From gift-giving to seasonal decorating, December is a busy time. Most of the focus is inside this month, but allow some time to walk around the landscape to check for dry soil conditions. Water if needed — it’s parched out there.
Gift ideas for gardeners
Gardeners are easy to please, and they’re often creative gift-givers in return. Any indoor or seasonal plants such as amaryllis, orchid, Christmas cactus, jasmine, lavender or a dish of paperwhite bulbs are always a hit. Garden centers have a great selection, and if you’re undecided, go for the never-disappointing gift certificate.
For the gardener with a sunny room or greenhouse, surprise them with a dwarf fruit tree or an edible indoor plant that can be moved outdoors each spring. Consider lemon, lime, mushroom grow kits, avocado or a shallow dish of leafy greens.
Herbs are welcome gifts for gardeners and cooks. Small, potted herb plants are easy to find in garden centers, or sow quick-maturing seeds of onion chives, basil or lemon balm. Plant or direct-seed in a spare container or garage sale and just add a bow — no need to spend a lot.
When transporting plants and bulbs from home or the store, be sure to cover them gently in plastic or place in a box to keep them from getting chilled. Poinsettias are very sensitive to cold temperatures. Poke holes in the bottom of foil-wrapped plants for drainage with a dish placed under to catch excess water.
Tools, seed packets, water wands, prepaid soil tests and garden gloves are never out of style.
Consider a gift certificate for a yearly membership to a CSA (Community Supported Agriculture) for seasonal home-grown produce for friends and family who don’t garden or are living in condos.
Food pantries and shelters can use additional dollars and food donations at this time of year; help out with a personal donation on behalf of a friend. Nonprofit groups including botanical gardens, plant societies and charities always appreciate year-end support, too.
Spending time with a friend or relative over a cup of tea or hot chocolate may be the simplest and best gift ever. Or send a pretty floral notecard with a promise to help in their garden next spring.
Twenty-five to 30 million trees will be sold this year in the United States. They are grown in all 50 states. The average tree is seven years old when harvested. Up to three new seedlings are planted for every tree harvested, making them sustainable, and many municipalities (including Denver) pick up spent trees after the holidays for recycling into mulch. Buy local at one of the many lots around town or check out areas for cutting your own tree.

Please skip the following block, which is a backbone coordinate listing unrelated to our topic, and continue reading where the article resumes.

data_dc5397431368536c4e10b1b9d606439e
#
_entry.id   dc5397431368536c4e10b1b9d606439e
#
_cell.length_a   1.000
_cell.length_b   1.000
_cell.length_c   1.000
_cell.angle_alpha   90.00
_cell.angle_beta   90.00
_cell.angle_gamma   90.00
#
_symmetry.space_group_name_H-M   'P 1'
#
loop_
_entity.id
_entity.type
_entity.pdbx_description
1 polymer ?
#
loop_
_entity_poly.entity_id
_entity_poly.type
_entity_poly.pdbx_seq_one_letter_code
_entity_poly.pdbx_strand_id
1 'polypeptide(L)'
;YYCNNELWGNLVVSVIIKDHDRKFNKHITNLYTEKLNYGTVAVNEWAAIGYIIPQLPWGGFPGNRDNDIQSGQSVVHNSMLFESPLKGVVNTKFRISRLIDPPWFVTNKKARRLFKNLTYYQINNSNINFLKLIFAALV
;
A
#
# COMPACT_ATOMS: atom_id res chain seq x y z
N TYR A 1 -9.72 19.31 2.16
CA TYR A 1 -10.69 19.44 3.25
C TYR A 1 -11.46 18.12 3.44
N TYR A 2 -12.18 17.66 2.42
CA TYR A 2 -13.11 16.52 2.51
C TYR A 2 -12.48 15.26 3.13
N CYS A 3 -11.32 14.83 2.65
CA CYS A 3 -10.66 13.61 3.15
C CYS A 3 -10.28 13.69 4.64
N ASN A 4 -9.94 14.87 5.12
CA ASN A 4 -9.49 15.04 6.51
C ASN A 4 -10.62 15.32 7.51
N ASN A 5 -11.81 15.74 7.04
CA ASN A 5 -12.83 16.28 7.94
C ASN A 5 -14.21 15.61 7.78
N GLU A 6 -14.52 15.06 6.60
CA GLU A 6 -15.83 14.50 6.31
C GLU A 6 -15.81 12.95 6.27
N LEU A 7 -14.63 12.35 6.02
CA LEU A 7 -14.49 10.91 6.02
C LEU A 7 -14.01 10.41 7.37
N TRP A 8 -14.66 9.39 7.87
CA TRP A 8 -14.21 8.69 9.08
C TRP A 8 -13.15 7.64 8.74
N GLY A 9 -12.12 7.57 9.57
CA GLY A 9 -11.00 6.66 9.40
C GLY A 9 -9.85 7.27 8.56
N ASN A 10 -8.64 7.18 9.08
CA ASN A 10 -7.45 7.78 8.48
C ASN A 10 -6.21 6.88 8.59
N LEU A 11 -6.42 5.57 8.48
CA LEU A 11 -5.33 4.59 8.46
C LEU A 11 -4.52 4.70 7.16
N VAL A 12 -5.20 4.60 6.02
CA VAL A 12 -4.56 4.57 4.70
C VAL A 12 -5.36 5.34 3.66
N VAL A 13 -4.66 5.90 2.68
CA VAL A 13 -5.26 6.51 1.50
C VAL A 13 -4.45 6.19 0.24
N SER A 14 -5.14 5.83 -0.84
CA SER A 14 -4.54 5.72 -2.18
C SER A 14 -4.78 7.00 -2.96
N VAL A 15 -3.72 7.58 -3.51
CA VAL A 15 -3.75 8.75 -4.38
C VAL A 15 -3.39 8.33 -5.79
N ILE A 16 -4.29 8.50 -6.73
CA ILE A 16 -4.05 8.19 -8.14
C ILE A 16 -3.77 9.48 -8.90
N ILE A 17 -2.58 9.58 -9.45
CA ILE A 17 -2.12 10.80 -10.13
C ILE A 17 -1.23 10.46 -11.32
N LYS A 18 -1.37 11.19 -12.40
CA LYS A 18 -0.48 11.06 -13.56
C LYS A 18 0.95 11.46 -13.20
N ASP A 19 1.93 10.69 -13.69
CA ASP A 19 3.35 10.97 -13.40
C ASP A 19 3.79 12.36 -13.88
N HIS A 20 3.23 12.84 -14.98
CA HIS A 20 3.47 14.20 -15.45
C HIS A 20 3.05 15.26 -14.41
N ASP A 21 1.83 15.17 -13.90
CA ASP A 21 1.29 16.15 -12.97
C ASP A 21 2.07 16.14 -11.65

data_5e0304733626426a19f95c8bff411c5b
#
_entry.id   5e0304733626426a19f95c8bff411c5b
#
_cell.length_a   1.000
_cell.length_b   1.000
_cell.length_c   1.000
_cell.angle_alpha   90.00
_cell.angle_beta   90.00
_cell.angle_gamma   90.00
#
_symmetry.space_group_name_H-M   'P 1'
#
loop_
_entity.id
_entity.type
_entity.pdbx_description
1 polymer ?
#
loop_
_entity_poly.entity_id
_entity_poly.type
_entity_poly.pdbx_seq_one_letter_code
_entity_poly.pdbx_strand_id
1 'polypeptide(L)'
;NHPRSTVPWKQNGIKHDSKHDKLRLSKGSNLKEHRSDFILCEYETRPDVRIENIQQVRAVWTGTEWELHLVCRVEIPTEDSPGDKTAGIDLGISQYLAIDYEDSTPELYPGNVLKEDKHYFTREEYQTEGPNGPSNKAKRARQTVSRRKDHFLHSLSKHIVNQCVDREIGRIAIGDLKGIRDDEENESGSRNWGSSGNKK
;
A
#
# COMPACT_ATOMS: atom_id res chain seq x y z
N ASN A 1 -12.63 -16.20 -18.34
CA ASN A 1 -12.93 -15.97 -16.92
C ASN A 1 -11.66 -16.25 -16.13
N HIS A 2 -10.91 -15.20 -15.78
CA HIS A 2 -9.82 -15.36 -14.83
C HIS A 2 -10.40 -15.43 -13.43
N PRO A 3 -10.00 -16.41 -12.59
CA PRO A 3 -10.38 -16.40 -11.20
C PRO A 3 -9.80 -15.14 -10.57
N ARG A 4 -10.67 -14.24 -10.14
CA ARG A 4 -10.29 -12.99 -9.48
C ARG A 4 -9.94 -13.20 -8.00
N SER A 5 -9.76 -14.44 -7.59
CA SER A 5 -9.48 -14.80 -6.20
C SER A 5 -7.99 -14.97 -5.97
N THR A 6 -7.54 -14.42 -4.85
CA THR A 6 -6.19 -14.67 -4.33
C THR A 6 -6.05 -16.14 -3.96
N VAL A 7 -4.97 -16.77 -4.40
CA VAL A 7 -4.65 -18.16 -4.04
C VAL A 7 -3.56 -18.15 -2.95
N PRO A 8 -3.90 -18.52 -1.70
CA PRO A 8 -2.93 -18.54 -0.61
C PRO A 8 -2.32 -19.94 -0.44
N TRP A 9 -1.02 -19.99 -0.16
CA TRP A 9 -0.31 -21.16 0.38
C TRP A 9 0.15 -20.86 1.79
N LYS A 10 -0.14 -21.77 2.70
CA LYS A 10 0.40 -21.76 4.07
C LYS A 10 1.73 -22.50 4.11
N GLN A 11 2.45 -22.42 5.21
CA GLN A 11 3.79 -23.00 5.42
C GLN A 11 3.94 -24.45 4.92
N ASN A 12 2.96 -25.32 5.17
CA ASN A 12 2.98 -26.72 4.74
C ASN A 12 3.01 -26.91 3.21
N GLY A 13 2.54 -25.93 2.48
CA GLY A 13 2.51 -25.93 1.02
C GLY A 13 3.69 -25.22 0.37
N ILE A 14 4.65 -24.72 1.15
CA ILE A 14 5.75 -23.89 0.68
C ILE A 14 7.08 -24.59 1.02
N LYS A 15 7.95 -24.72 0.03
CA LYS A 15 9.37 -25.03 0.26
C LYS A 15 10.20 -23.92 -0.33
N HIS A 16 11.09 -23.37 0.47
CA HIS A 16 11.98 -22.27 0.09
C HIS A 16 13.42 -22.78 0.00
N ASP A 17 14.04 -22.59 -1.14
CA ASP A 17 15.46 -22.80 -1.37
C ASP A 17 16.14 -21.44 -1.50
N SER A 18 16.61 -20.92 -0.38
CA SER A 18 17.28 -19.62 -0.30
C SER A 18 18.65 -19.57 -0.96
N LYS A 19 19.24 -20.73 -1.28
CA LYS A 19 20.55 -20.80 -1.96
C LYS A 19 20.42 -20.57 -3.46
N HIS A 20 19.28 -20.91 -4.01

When choosing your tree, check for freshness. Feel a full branch; the needles should be pliable. Brittle needles mean the tree is dry. Lift the tree and gently and carefully shake: heavy needle drop means the tree isn’t fresh, so try a different one on the lot. Look for a straight trunk so it is easier to place upright in the stand.
Cut an inch off the butt of the tree before bringing it inside. This will help the tree absorb water better.
A tree can use up to two gallons of water per day. It’s easy to overfill the reservoir, but you can’t over-water a tree, so check it often.
Keep pets away from Christmas tree water and needles, which aren’t easy to digest and may cause stomach irritation. Also keep them from chewing the lights, hooks and ornaments. Use a spare baby gate to keep them away from the tree, or place it in a room that can be closed off while you’re away.
LED lighting uses less energy and is much cooler for the tree than the older incandescent lights.
After the holidays, use cut-up tree boughs to cover mulched beds for extra protection.
Check with your local municipality for Christmas Treecycling. Denver starts their pick up program on January 5, 2018. They do not accept flocked or artificial trees. More info on tree recycling at denvergov.org.
Artificial trees can be used from year to year; the average life span is 8-10 years. Keep both artificial and real trees away from heat sources including fireplaces, radiators and heat registers....Read more